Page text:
When the U.S. Department of Education released the latest installment of the Civil Rights Data Collection (CRDC), statistics covering the 2009-10 academic school year, last week it made headlines around the country.
The CRDC represents a wealth of information from just about every corner of our country’s educational landscape. The report also shined some light on a number of gaps in educational opportunity and discipline on a national scale. Every state, school, district and county with a public school system is in there with detailed numbers attached.
The Office of Civil Rights, a division of the Department of Education, has been collecting CRDC information since 1968 to help identify gaps, disparities and trends in educational achievement and opportunities. The work was suspended briefly in 2006 under then President George W. Bush, but was reinstated and expanded by President Obama last year — collecting data for the first time on things such as law enforcement referrals for students.
“For the first time we have an incredible new source of data that tells us where opportunity gaps are in ways we’ve never seen before as a country,” Russlynn Ali, Assistant Secretary for Civil Rights at the Department of Education, said in a telephone briefing with reporters last week following the release of the first installment of the new CRDC data. “In recent years we have more data than ever before on identifying the achievement gap and where it exists.”
- Black students were more than three and a half times as likely to be suspended or expelled than their white peers.
- More than 70 percent of students in school-related arrests were black or Hispanic.
- Black and Hispanic students account for 44 percent of the students covered in the survey, but only account for 26 percent of students enrolled in gifted or talented programs.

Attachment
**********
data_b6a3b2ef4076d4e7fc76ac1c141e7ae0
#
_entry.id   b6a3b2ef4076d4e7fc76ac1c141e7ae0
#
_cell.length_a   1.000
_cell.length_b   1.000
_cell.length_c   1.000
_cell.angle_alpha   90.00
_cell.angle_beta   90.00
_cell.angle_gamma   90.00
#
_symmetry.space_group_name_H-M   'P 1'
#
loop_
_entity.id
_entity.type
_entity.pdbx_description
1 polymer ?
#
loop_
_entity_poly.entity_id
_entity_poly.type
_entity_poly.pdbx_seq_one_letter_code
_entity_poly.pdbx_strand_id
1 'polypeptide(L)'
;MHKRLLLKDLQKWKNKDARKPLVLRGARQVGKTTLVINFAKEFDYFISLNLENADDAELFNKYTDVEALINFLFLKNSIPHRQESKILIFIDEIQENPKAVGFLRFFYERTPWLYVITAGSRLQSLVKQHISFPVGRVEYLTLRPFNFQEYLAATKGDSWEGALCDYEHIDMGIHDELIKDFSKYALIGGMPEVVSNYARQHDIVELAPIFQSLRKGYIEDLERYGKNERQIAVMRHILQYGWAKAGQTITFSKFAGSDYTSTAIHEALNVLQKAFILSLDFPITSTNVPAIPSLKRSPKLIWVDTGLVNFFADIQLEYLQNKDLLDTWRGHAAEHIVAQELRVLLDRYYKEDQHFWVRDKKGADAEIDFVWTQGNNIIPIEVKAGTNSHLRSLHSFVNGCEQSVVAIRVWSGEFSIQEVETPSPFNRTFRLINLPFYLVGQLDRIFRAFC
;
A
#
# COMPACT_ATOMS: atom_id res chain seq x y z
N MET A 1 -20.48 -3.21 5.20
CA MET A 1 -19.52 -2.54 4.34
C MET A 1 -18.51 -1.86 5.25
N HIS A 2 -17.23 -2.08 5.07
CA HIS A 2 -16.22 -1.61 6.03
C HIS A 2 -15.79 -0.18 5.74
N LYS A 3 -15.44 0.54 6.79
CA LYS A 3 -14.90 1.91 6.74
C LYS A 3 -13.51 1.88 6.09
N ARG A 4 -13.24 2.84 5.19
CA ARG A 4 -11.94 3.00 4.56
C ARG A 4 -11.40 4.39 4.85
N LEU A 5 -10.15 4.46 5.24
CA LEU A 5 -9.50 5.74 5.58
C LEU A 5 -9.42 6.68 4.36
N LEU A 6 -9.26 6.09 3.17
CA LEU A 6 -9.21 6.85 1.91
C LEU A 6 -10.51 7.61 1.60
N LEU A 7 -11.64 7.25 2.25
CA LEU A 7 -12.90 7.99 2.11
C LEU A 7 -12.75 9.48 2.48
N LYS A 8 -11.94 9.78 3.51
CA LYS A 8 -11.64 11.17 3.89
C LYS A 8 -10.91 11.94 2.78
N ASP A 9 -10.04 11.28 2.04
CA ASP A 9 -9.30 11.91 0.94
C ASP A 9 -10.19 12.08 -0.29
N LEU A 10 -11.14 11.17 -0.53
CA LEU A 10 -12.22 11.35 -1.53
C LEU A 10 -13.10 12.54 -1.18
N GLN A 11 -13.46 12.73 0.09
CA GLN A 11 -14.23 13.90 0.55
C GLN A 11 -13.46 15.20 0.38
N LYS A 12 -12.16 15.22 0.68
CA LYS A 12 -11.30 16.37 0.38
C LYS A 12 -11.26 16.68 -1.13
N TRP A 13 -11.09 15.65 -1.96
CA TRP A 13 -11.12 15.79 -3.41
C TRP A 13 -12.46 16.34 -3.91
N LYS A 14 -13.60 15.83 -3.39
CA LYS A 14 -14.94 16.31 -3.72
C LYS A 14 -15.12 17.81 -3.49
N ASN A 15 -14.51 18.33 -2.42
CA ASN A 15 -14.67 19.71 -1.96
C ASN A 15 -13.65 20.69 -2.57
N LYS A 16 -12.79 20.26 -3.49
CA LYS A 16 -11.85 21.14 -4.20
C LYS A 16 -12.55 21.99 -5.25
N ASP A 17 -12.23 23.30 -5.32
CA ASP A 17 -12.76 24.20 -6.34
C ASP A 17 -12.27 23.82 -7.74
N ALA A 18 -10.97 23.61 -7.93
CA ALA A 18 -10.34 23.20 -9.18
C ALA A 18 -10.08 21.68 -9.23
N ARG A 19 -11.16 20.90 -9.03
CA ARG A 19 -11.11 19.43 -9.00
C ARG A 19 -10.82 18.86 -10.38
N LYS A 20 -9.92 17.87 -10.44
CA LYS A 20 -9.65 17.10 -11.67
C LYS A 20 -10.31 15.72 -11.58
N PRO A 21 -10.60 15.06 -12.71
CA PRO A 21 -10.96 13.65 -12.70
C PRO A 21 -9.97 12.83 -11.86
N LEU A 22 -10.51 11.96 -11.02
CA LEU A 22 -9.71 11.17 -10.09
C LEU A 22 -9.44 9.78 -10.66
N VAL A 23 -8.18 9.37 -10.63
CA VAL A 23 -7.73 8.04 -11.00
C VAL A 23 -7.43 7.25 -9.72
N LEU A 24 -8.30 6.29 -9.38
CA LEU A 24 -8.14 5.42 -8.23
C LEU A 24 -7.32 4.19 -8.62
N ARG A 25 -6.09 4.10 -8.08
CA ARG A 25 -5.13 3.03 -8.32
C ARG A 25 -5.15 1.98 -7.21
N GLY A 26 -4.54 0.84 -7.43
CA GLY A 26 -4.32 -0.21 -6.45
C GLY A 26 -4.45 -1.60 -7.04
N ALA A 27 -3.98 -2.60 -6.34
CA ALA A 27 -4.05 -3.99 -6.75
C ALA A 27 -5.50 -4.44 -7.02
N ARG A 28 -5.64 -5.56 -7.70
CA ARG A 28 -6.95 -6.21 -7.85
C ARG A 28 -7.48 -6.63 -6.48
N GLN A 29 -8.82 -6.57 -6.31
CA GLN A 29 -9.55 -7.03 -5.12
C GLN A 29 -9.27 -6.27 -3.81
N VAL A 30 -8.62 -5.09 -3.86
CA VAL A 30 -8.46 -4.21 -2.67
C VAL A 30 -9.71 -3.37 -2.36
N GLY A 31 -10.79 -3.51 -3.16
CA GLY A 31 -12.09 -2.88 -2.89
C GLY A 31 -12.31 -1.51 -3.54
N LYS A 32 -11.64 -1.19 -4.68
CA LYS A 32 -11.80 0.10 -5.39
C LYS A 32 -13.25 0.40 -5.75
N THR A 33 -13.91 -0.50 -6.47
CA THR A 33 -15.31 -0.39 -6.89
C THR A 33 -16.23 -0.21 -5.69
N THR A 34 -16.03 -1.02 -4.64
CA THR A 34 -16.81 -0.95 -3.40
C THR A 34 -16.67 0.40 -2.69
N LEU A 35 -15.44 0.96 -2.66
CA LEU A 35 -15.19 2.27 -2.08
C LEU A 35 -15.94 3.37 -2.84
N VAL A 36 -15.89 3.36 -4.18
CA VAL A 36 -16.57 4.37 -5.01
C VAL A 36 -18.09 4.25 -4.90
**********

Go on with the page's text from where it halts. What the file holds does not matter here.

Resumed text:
- On average, teachers at high-minority schools were paid $2,251 less annually than their colleagues in other schools.
But one of the biggest benefits of this collection is the ability to drill down to any level, for any district, for any school, anywhere in the nation. Since the JJIE is located in metro Atlanta, we decided to take a look at the Atlanta Public School (APS) system.
Examining the data for the City of Atlanta, a number of the national trends seem to hold true. The percentage of black students suspended or expelled was high compared to the number in the school system, and black enrollment in gifted or talented programs was disproportionately low.
At first glance a handfull of findings from the self-reported data stick out. For example, the average teacher salary of $94,000 seems strikingly high. A look at six counties surrounding the APS district shows a wide range in average salaries:
- Atlanta - $94,058.90
- Cobb – $48,372.50
- DeKalb – $82,488.50
- Fulton (non-APS) – $38,759.80
- Gwinnett – $45, 680.30
- Clayton – $81,138.60
- Douglas – $125,846.00
But looking at the salary averages across districts can be misleading if you fail to dig into the reporting behind it, Department of Education spokesperson David Thomas said.
"Many comparisons are possible with the CRDC school-level expenditure data, particularly within-district comparisons," Thomas said in an e-mail. "However, data users must analyze the data between states and districts with caution due to variations in the district-selected inclusions and exclusions."
These inclusions and exclusions account for the wide range of reported average salaries in the Atlanta area. Here's a breakdown Thomas provided to help clarify:
The new database has only been live for about a week and a number of features – including the ability to easily track trends over the years of available data – are still in the works. If you want to see how your own school or district measures up, visit http://ocrdata.ed.gov/
This infographic was originally published on ClayDuda.com.